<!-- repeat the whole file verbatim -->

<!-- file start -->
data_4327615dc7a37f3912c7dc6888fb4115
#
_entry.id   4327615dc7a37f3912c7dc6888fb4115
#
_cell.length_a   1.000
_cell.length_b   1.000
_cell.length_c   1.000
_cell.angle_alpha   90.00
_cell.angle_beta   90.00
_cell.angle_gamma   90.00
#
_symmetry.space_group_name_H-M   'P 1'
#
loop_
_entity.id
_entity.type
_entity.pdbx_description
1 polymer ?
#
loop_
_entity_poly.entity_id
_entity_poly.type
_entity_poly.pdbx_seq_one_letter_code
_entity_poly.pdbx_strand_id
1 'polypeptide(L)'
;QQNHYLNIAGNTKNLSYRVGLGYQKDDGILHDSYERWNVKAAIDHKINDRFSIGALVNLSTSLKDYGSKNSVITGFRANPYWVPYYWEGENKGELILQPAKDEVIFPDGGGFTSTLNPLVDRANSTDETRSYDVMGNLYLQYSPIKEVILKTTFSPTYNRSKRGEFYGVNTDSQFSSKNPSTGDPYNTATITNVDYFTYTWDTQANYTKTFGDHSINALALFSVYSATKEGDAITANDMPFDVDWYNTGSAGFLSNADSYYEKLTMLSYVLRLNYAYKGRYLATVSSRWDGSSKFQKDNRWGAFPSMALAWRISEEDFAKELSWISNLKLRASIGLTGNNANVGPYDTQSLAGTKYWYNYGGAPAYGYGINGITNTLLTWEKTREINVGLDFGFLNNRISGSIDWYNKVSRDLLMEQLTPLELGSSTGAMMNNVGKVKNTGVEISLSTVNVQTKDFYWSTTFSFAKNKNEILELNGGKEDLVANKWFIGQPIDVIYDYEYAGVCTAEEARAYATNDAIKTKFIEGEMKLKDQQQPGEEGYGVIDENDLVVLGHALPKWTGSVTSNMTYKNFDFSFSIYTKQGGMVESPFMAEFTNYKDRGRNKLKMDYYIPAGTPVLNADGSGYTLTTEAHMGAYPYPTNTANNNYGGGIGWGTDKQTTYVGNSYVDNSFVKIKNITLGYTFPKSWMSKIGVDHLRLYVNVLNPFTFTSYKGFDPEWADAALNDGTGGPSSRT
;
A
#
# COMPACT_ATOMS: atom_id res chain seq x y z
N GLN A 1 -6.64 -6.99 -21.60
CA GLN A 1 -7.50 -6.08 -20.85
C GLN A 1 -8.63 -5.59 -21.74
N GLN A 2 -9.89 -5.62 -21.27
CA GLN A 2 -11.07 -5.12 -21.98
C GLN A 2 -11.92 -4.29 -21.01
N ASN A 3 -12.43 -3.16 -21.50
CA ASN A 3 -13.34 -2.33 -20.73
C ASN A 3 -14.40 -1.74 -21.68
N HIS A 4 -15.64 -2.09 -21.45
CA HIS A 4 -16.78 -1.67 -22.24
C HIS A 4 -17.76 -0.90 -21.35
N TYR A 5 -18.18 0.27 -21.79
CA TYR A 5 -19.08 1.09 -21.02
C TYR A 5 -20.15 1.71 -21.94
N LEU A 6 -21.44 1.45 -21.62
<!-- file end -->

data_4327615dc7a37f3912c7dc6888fb4115
#
_entry.id   4327615dc7a37f3912c7dc6888fb4115
#
_cell.length_a   1.000
_cell.length_b   1.000
_cell.length_c   1.000
_cell.angle_alpha   90.00
_cell.angle_beta   90.00
_cell.angle_gamma   90.00
#
_symmetry.space_group_name_H-M   'P 1'
#
loop_
_entity.id
_entity.type
_entity.pdbx_description
1 polymer ?
#
loop_
_entity_poly.entity_id
_entity_poly.type
_entity_poly.pdbx_seq_one_letter_code
_entity_poly.pdbx_strand_id
1 'polypeptide(L)'
;QQNHYLNIAGNTKNLSYRVGLGYQKDDGILHDSYERWNVKAAIDHKINDRFSIGALVNLSTSLKDYGSKNSVITGFRANPYWVPYYWEGENKGELILQPAKDEVIFPDGGGFTSTLNPLVDRANSTDETRSYDVMGNLYLQYSPIKEVILKTTFSPTYNRSKRGEFYGVNTDSQFSSKNPSTGDPYNTATITNVDYFTYTWDTQANYTKTFGDHSINALALFSVYSATKEGDAITANDMPFDVDWYNTGSAGFLSNADSYYEKLTMLSYVLRLNYAYKGRYLATVSSRWDGSSKFQKDNRWGAFPSMALAWRISEEDFAKELSWISNLKLRASIGLTGNNANVGPYDTQSLAGTKYWYNYGGAPAYGYGINGITNTLLTWEKTREINVGLDFGFLNNRISGSIDWYNKVSRDLLMEQLTPLELGSSTGAMMNNVGKVKNTGVEISLSTVNVQTKDFYWSTTFSFAKNKNEILELNGGKEDLVANKWFIGQPIDVIYDYEYAGVCTAEEARAYATNDAIKTKFIEGEMKLKDQQQPGEEGYGVIDENDLVVLGHALPKWTGSVTSNMTYKNFDFSFSIYTKQGGMVESPFMAEFTNYKDRGRNKLKMDYYIPAGTPVLNADGSGYTLTTEAHMGAYPYPTNTANNNYGGGIGWGTDKQTTYVGNSYVDNSFVKIKNITLGYTFPKSWMSKIGVDHLRLYVNVLNPFTFTSYKGFDPEWADAALNDGTGGPSSRT
;
A
#
# COMPACT_ATOMS: atom_id res chain seq x y z
N GLN A 1 -6.64 -6.99 -21.60
CA GLN A 1 -7.50 -6.08 -20.85
C GLN A 1 -8.63 -5.59 -21.74
N GLN A 2 -9.89 -5.62 -21.27
CA GLN A 2 -11.07 -5.12 -21.98
C GLN A 2 -11.92 -4.29 -21.01
N ASN A 3 -12.43 -3.16 -21.50
CA ASN A 3 -13.34 -2.33 -20.73
C ASN A 3 -14.40 -1.74 -21.68
N HIS A 4 -15.64 -2.09 -21.45
CA HIS A 4 -16.78 -1.67 -22.24
C HIS A 4 -17.76 -0.90 -21.35
N TYR A 5 -18.18 0.27 -21.79
CA TYR A 5 -19.08 1.09 -21.02
C TYR A 5 -20.15 1.71 -21.94
N LEU A 6 -21.44 1.45 -21.62